Meyer and Anderson suggest hospital pharmacy leaders focus on these issues raised by the health care reform bill:
Continue to reduce drug costs and improve quality of care: "Hospital pharmacists have been doing this all along," Anderson says. "They work on cost control related to inpatient services, driving a formulary, and making sure we utilize drugs in a cost effective manner.
For example, there is plenty in the professional literature with regards to antimicrobial stewardship, which can reduce the spread of drug-resistant bacteria as well as reduce antibiotic costs.
The Obama administration has pushed through various initiatives with incentives for hospitals to move to electronic databases and computerized provider order entry (CPOE) systems.
"You can have physician support built into the CPOE, so if a physician orders a drug and there are cultures suggesting it's not the right drug for that type of bacteria, then you could have a smart system with feedback to the physician, saying there are other drugs on the formulary that might be more appropriate for the bug you're trying to treat," Anderson explains.
The pharmacy can build in physician support in electronic systems for high risk drugs, such as heparin with its narrow therapeutic range.
"They can build into the system [safety measures] to make sure the drug is started appropriately and responded to in an appropriate fashion," Anderson says. "They can build in physician alerts that go to physicians and pharmacists and that help to make sure the prescription has been dose-adjusted appropriately."
Smart systems also can alert physicians and pharmacists to adjust a dose if lab values indicate renal function problems, he adds.
"Smart systems like that enable higher quality outcomes based on real time feedback provided to either physicians or pharmacists," Anderson says.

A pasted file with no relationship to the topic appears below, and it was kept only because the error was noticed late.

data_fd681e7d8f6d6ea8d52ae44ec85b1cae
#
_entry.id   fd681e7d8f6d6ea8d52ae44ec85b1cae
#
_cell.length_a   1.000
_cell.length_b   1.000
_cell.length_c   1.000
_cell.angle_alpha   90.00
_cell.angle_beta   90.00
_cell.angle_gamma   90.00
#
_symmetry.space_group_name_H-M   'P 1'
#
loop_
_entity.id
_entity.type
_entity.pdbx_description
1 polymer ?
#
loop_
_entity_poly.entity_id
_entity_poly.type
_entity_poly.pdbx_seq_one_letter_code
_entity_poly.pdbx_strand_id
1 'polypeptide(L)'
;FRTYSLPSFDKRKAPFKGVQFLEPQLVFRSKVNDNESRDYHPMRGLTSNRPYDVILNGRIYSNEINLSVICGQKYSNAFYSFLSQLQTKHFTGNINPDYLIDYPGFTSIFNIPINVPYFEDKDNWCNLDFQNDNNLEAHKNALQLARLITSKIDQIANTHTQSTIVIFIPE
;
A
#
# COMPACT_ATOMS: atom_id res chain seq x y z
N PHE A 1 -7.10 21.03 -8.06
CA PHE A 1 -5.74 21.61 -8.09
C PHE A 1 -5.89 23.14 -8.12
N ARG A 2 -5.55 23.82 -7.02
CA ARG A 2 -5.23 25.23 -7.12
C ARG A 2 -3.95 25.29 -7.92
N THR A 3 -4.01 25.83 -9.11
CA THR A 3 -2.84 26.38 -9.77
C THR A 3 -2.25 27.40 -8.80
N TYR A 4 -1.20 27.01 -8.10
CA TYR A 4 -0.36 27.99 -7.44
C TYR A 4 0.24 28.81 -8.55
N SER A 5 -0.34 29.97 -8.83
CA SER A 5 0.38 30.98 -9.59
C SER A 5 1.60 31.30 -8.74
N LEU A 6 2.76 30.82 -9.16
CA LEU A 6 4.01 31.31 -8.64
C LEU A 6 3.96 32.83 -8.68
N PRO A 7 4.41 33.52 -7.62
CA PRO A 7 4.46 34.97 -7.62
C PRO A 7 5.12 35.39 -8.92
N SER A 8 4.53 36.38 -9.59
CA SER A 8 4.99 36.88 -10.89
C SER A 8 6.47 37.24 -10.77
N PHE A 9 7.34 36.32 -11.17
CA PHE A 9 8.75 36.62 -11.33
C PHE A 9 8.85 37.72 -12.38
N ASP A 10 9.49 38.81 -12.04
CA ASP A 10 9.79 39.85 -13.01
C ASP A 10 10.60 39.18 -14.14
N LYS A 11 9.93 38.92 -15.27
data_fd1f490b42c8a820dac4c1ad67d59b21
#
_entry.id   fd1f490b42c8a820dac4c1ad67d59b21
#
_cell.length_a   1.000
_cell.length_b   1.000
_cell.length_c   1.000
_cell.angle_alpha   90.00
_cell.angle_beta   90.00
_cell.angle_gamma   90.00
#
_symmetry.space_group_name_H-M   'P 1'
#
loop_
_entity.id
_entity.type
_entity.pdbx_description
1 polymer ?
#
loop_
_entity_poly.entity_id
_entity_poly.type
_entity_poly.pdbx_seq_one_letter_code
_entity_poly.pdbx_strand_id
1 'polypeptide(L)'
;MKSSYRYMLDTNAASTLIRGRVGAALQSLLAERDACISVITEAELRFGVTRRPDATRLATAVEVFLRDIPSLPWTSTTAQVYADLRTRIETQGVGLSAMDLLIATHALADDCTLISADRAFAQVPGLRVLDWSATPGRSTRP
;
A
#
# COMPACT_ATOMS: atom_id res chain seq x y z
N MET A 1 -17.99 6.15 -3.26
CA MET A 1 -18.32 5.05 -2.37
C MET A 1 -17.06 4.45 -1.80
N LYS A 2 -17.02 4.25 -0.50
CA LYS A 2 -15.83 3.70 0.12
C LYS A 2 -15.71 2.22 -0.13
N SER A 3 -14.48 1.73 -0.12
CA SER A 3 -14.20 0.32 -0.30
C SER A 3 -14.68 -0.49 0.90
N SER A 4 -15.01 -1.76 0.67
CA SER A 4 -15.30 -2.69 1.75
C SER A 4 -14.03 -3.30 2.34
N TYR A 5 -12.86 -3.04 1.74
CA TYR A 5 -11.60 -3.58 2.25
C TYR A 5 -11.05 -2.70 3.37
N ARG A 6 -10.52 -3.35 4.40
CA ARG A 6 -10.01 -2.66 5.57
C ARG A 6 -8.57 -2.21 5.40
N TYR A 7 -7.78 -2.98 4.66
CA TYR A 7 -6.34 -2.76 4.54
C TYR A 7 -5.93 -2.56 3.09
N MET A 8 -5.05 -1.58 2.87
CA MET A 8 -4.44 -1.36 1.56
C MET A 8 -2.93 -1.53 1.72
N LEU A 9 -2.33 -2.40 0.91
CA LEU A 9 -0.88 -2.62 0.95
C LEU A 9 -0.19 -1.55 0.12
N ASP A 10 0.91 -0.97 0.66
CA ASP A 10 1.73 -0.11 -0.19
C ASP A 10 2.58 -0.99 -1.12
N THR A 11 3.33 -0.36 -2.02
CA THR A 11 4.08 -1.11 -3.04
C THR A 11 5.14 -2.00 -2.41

Medication therapy management (MTM) is another model that could be employed to reduce drug costs and improve care quality, and pharmacists often lead MTM programs.
Also, the federal government is promoting the concept of having pharmacists involved in an annual, comprehensive medication review of patients with chronic illnesses, Meyer says.
"There's a newly created innovation center that gives the Centers for Medicare and Medicaid Services (CMS) some pretty wide latitude to look at various potential changes in care," he adds. "And among the areas that are specifically listed in the legislation and law are ones that allow CMS to test different models of care, including the medical home concept and chronic care management and coordinated care."
In all of these medication management are specifically mentioned, and this is an opportunity for pharmacists to be involved, Meyer says.
Improve care transition: Hospital pharmacists increasingly might be involved in care transitions from the hospital to community and the reverse as health care reform regulations unfold.
"Pharmacists will find this is a new term they'll hear about from the c-fleet," Meyer says. "So keep your eyes and ears open as this thing gets further developed because it includes a role for pharmacy."
The focus on care transitions will include a renewed emphasis on quality and cost savings, he adds.
"It includes medication reconciliation to ensure patients are going to follow and adhere to prescription medication regimens they are prescribed at discharge and to make sure providers have accurate medication information," he explains. "And pharmacists can help ensure safe medications are used appropriately while patients are in the hospital."
The health care reform legislation has built-in incentives that will push the industry toward developing electronic medical records and bridging the gap between inpatient and outpatient services, Anderson says.
"Most hospitals and physicians in the outpatient sector tended to act in silos, separate from one another," he says. "What that can do is be very wasteful since you'll have different groups of physicians ordering the same lab test."
This is why pharmacists and other health care providers will need to work on bridging the gap between the hospital stay and the outpatient sector.
"There are incentives built into health care reform that will encourage us to develop these electronic systems," Anderson says.